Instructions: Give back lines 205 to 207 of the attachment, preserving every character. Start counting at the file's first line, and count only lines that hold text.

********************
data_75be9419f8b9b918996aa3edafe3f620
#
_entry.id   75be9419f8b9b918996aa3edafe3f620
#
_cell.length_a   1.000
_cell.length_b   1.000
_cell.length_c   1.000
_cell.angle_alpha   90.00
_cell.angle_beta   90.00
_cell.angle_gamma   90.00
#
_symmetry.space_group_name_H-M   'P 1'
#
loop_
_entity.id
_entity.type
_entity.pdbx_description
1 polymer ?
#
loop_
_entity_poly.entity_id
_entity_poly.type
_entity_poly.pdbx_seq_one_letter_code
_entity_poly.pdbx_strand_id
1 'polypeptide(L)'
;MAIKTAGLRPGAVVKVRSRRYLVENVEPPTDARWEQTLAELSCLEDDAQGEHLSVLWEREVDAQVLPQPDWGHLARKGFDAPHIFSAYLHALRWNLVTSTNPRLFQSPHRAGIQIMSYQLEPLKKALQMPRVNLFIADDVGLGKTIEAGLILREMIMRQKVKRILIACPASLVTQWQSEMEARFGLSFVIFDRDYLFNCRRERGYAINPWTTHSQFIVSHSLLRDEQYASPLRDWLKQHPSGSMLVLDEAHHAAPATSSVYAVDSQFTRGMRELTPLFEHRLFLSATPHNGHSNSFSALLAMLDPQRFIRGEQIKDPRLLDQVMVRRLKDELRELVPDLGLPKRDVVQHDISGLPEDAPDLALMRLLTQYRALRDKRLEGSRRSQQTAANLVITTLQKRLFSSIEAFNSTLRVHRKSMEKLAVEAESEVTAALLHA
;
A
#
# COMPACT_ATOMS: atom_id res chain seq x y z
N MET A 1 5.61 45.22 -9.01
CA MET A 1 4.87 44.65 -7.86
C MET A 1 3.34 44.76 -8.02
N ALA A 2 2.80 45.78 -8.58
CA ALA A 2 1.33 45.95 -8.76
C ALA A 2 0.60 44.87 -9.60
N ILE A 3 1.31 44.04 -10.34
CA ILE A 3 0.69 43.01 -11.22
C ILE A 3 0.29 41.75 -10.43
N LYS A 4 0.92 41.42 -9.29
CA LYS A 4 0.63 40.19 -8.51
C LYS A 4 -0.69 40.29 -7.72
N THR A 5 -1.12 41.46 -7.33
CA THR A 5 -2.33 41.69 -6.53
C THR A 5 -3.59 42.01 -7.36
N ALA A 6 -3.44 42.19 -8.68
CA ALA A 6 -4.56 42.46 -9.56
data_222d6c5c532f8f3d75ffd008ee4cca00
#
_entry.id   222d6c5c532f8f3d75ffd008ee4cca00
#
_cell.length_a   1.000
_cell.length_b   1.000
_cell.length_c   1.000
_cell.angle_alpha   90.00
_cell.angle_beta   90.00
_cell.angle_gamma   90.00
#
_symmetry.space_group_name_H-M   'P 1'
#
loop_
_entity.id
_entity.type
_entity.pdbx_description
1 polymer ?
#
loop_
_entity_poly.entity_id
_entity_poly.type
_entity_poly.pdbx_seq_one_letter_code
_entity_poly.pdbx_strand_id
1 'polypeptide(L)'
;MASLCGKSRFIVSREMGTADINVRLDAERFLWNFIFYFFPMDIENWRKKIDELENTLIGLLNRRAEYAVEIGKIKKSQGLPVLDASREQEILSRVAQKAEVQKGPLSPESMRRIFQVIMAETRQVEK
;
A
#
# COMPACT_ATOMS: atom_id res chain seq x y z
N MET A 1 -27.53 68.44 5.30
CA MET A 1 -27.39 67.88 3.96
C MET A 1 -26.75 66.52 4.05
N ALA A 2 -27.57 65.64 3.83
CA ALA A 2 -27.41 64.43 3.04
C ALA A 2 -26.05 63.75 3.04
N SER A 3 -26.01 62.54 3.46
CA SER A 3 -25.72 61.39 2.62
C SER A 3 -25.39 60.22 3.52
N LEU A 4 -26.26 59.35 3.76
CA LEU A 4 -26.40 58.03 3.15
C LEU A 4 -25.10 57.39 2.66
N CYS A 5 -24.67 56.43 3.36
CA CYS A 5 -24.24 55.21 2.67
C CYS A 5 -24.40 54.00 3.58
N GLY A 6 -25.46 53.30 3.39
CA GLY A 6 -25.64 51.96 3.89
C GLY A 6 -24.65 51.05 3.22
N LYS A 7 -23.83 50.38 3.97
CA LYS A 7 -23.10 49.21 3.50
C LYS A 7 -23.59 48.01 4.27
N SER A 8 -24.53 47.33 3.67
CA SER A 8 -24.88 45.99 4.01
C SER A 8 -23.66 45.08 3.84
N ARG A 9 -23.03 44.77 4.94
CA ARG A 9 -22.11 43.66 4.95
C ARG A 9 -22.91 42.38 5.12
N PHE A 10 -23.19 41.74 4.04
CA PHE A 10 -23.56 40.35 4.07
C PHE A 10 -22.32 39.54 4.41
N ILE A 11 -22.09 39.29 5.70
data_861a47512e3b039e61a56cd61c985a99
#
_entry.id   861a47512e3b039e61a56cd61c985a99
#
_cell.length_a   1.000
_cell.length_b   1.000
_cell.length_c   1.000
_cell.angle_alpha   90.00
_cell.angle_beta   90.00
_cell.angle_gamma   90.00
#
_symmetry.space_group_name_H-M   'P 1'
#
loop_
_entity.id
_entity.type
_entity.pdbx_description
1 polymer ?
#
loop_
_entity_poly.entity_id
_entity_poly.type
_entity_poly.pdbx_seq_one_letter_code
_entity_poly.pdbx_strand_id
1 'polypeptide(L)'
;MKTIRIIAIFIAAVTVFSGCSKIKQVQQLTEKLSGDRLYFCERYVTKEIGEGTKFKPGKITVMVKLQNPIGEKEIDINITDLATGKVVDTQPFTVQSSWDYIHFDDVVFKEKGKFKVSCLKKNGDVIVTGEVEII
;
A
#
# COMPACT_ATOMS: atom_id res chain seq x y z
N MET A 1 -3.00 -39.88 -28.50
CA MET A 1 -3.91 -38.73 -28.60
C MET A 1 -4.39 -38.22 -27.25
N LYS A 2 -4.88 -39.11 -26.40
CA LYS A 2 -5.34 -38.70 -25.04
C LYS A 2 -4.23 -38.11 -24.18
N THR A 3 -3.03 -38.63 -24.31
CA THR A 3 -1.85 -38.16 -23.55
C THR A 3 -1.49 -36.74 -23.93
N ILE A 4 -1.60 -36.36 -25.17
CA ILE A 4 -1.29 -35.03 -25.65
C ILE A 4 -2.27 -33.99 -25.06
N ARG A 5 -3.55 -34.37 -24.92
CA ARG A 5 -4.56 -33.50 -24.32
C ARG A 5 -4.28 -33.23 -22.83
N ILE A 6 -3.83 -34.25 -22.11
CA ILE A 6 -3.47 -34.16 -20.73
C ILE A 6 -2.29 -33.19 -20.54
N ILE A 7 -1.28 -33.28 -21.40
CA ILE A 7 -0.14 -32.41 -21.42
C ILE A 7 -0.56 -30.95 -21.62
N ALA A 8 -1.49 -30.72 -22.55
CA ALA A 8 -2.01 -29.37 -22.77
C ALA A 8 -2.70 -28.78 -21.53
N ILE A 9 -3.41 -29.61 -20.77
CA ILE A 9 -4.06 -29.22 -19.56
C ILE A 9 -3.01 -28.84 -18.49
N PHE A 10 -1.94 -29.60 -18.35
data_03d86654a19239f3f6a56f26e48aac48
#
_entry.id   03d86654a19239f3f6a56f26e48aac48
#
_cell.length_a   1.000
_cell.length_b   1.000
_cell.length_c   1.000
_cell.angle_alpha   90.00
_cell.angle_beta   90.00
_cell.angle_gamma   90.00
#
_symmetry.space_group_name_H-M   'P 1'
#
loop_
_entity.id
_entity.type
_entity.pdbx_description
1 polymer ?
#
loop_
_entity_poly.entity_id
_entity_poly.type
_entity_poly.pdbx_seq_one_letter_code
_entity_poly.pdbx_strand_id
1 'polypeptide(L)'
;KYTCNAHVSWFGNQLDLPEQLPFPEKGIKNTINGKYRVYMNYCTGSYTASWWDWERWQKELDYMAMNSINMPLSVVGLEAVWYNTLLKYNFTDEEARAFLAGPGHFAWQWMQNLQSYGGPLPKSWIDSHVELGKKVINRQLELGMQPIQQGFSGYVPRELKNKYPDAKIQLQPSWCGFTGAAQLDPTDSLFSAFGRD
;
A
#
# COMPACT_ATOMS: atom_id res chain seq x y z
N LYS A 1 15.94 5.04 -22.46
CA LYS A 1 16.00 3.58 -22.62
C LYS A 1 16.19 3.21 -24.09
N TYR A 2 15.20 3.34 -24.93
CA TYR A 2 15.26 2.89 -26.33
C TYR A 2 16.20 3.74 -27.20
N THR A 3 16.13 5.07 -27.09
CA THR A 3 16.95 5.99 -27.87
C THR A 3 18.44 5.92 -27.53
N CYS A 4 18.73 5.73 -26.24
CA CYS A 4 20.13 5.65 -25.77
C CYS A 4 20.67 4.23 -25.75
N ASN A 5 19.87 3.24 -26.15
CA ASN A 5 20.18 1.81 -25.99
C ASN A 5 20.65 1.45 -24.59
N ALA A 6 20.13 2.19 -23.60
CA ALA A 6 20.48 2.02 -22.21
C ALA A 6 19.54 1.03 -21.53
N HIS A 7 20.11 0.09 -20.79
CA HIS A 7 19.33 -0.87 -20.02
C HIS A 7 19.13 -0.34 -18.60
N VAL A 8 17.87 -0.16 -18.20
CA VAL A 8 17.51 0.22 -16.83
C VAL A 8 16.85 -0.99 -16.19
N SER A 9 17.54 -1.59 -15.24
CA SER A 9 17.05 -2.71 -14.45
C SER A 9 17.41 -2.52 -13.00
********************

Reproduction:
C THR A 3 18.44 5.92 -27.53
N CYS A 4 18.73 5.73 -26.24
CA CYS A 4 20.13 5.65 -25.77